With tight labor markets and more employees seeing to work from home, employers want to oblige their employees by offering flexible and remote work arrangements. Almost daily, there are articles, some accompanied with data, which seek to provide firms the “sweet spot” on balancing remote work with productivity.
At the same time, companies wonder about the degree to which remote work arrangements might impede overall work effectiveness. Up until now, however, no one has examined the lifeblood of organizations—that of leadership development—and the impact remote work might have on how the pipeline for tomorrow’s leaders are developed now.
Recent research conducted by the award-winning Buccino Leadership Institute of Seton Hall University helps shed light on this critical question. What is especially novel about the Institute’s research project, the Future of Leadership Survey, is that researchers pose questions about, among other topics, leadership development for those now entering the workforce—Generation Z.
Has Gen Z seen a diminishment of leadership development at work because of remote work?
Unfortunately, the answer is “yes.” Fortunately, this research also provides practical insights on how to mitigate the ill effects of remote work on this critical development. The respondents to the survey, those from 18 to 25 years old, agree that the pandemic and the shift this created in work habits has negatively impacted their own growth as leaders. These diminished growth opportunities included:
- The inability to observe the role model impact leaders have on respondents’ leadership development, including seeing the leaders in action and their communication style.
- The inability to have access to all-important high-touch leadership development opportunities, as well as access to leading initiatives and learning informally about job progression opportunities.
“We know that the “one-minute manager” style of leadership works. Organizations are losing opportunities daily to give feedback, express gratitude, inspire excellence and more–these acts help advance leadership development, regardless of one’s formal leadership role,” said Steven Lorenzet, Ph.D., co-author for the survey, in a news release.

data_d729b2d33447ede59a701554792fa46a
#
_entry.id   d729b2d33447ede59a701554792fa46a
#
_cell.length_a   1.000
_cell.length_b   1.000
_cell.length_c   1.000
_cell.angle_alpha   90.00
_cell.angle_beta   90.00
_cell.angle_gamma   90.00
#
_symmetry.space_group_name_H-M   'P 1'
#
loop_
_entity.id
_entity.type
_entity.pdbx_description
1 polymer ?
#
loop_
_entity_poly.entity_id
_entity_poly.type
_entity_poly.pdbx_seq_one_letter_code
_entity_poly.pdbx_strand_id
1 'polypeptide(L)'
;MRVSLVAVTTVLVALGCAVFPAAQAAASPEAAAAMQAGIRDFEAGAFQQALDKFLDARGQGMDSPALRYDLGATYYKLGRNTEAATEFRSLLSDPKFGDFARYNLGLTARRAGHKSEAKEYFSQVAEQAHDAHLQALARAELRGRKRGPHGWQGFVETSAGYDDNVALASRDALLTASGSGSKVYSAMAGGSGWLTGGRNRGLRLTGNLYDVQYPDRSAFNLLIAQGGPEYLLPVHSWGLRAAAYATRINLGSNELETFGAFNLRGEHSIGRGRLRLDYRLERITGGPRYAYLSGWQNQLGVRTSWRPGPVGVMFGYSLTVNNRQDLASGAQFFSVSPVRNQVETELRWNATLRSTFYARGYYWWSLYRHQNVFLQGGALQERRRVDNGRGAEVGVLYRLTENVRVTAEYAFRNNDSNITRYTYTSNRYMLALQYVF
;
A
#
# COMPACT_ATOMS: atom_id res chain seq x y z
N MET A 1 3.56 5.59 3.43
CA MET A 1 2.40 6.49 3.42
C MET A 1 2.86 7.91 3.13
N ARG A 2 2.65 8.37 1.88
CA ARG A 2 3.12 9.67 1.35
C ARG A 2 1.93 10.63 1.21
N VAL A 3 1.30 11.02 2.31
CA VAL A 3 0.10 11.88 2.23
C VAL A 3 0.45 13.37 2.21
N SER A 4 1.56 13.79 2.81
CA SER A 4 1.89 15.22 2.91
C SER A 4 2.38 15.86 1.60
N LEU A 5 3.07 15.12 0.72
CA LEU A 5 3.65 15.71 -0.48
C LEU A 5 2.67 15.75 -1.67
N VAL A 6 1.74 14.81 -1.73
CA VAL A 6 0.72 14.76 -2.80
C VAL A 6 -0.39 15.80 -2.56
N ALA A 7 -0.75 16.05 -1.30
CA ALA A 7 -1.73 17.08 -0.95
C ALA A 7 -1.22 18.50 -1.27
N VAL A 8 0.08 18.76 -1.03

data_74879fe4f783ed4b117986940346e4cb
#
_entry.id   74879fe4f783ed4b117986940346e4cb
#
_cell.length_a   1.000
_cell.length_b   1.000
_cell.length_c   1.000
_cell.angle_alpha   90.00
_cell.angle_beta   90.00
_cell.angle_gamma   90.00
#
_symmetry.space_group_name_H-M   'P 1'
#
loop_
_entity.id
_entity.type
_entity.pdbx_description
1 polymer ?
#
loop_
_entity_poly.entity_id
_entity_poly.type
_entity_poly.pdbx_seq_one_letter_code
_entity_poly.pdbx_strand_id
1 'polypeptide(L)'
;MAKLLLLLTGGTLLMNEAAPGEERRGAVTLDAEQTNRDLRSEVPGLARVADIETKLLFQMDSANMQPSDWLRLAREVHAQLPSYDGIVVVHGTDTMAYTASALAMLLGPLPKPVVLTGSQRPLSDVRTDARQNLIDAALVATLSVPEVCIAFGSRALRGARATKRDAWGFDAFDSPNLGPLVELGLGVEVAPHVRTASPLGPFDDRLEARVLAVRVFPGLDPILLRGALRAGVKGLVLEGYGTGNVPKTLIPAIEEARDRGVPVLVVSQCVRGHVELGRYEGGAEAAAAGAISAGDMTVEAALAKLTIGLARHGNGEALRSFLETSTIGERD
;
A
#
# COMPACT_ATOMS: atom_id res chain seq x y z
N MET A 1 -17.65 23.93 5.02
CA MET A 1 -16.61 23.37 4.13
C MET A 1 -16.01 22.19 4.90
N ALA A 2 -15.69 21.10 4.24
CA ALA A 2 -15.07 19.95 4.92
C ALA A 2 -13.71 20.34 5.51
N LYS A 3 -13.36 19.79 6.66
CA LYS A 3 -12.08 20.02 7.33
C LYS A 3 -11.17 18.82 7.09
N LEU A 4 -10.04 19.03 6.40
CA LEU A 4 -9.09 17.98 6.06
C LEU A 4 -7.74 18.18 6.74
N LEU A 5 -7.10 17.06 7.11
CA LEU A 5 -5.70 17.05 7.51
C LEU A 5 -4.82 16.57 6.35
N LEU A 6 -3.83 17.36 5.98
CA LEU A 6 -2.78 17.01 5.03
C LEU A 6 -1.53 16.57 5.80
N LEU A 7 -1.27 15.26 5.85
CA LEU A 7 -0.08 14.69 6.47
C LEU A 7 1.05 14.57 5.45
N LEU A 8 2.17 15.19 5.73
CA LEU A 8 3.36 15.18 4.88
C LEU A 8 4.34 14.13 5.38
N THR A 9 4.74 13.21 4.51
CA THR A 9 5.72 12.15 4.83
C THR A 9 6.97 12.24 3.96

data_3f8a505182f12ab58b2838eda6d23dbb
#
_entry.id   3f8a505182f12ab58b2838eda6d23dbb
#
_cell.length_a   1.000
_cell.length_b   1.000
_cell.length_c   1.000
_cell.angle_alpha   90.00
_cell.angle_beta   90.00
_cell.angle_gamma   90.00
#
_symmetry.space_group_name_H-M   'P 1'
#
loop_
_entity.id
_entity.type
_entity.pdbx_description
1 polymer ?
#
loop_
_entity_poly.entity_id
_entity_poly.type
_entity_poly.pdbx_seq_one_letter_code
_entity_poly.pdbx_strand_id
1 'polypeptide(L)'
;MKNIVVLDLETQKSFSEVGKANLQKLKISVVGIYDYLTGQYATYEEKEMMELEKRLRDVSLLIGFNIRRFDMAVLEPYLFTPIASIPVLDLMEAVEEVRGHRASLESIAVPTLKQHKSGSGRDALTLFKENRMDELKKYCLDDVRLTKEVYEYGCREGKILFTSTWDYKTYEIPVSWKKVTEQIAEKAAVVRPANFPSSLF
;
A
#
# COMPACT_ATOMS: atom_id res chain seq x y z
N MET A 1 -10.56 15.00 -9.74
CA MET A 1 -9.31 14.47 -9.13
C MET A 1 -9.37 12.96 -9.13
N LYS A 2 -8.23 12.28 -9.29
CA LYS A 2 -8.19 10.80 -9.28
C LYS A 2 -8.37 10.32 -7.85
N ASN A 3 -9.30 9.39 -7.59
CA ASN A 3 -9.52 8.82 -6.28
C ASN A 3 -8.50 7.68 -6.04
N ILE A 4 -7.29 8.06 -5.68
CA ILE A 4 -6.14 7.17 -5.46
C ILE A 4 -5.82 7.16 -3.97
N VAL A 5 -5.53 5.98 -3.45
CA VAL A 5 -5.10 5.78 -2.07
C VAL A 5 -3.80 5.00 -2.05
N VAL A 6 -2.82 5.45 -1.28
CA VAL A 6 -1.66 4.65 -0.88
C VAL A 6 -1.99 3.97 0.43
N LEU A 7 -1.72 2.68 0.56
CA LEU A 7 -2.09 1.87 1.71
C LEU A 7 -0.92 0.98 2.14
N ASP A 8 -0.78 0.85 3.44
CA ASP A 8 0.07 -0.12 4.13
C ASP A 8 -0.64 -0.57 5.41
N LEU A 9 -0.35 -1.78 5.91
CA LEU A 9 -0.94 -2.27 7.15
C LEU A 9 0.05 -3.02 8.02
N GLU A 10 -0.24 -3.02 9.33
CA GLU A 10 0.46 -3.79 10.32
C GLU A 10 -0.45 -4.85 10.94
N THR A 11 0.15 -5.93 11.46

The research also indicated that if firms manage to keep remote work to less than 50 percent, there is a slight positive uptick in certain leadership growth dimensions
If, however, employees experienced more than 50 percent of their work remotely, the negative impact on leadership development is observed.
Since respondents value the role model impact of leaders on their own leadership development, there must be strategic consideration of the “who and when” in designing remote arrangements. In other words, if people’s “50 percent in the office time” is coordinated to be at the same time, the chances are increased that today’s younger generation will observe both the structured and more occasional instances of observing leaders. These observations include working with others, dealing with clients, working with peers, handling the many one-minute-manager interactions and all the other leadership glue that keeps a team growing. More specifically, “any 50 percent” of the time is not the same as a “coordinated 50 percent” of the time. For the latter, the entering workforce can observe the contact sport that is leadership, from the many upper-level team members with whom they work.